He entered legal academia in 1972 as one of the first Latino professors of law at the University of New Mexico. But a second governor named Brown — Pat’s son, Jerry — would bring him back to California in 1976 with an appointment to the Court of Appeals, 3rd Appellate District.
He had considered one day becoming a judge back when he was at the CRLA, Reynoso told the Counselor, but was convinced he was too much of a “trouble-making lawyer for that.” However, “Jerry Brown had other ideas.”
California Supreme Court
Reynoso, Jeannene and their four children moved to a 30-acre ranch in Sacramento County where they had horses, chickens and other animals. In 1981, Brown appointed Reynoso to the state Supreme Court. There, Reynoso said, he was able to “make decisions based on what is right and lawful, and not worry about what people think.”
But in 1986, a conservative movement, stoked by attorney general-turned-governor, George Deukmejian, helped convince voters to oust the so-called “Bird Court,” led by Chief Justice Rose Bird. Bird, Reynoso and Joseph Grodin, the court’s three liberal justices, were forced out. The well-funded recall effort had accused the three of being soft on crime and failing to enforce the death penalty.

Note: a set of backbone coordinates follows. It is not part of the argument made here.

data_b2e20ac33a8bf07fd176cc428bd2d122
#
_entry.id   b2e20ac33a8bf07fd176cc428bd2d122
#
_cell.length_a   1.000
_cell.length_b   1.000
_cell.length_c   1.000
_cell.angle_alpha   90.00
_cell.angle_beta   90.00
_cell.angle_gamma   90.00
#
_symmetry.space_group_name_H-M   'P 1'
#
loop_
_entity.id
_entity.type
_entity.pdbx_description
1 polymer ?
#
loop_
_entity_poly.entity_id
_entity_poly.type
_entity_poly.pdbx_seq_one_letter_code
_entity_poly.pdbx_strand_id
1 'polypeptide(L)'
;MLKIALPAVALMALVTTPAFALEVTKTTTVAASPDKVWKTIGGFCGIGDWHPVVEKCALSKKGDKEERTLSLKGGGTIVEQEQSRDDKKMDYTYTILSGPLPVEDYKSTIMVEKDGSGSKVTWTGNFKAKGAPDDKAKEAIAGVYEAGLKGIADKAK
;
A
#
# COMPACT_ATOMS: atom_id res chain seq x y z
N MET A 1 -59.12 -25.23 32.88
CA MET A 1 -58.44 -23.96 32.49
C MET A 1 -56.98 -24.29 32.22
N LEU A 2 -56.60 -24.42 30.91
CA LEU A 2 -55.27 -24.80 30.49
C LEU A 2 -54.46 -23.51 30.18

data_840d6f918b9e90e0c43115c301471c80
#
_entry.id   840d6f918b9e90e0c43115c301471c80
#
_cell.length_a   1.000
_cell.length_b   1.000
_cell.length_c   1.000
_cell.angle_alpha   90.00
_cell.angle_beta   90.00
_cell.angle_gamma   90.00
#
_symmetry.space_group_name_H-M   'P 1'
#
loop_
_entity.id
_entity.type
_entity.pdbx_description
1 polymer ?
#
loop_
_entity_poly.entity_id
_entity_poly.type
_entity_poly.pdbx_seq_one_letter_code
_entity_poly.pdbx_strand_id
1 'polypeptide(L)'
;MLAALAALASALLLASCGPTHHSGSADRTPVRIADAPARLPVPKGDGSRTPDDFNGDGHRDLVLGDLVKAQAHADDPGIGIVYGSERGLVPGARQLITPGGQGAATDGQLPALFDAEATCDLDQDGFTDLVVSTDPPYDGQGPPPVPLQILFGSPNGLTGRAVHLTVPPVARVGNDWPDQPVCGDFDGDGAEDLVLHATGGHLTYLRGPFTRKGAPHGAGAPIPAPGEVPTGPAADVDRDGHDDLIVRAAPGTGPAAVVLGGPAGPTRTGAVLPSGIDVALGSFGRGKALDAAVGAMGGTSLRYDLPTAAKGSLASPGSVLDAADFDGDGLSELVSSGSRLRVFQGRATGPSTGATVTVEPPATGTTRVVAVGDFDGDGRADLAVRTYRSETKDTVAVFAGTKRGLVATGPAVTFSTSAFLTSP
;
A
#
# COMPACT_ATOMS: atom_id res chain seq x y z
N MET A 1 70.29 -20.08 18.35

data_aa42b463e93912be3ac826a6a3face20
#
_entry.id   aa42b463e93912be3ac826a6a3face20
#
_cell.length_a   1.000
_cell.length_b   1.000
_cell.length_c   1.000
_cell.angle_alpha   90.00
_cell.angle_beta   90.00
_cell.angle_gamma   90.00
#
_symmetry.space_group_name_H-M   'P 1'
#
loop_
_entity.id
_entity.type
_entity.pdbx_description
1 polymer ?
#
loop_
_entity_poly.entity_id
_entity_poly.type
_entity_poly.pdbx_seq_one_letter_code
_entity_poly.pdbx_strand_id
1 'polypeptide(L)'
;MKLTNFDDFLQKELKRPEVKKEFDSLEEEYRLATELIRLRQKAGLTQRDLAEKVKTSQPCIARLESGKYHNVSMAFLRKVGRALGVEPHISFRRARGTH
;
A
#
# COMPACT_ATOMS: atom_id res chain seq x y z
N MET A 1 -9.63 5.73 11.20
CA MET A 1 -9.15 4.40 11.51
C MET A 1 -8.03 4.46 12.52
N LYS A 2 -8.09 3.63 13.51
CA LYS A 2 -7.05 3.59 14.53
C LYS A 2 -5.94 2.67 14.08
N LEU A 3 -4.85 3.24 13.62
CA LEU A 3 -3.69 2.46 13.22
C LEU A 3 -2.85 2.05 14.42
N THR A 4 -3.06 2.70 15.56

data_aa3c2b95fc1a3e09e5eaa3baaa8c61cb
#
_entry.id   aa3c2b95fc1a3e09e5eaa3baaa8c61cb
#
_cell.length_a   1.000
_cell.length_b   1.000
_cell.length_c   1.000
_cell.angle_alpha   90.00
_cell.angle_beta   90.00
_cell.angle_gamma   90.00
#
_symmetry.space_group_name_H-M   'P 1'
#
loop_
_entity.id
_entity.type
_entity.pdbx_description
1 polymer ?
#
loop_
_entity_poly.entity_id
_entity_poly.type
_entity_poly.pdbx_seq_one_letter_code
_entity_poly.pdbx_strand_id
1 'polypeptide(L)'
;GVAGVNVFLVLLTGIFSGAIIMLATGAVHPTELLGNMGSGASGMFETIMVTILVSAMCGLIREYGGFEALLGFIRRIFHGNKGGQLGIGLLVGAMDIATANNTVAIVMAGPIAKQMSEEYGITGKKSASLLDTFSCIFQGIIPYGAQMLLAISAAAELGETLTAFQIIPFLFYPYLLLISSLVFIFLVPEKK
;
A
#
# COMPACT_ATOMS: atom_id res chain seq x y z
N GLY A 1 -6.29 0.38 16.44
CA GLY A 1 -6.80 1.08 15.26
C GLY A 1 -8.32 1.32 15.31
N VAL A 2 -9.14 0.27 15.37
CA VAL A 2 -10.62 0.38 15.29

Reynoso had voted to uphold California’s death penalty, but the avalanche of criticism buried his judicial record, which included extending environmental protections and individual liberties and protecting civil rights. The politicizing of the judiciary is a major flaw in the governmental system of checks and balances, he told the Counselor: “Judges should not be thinking about the next election when they are making court decisions."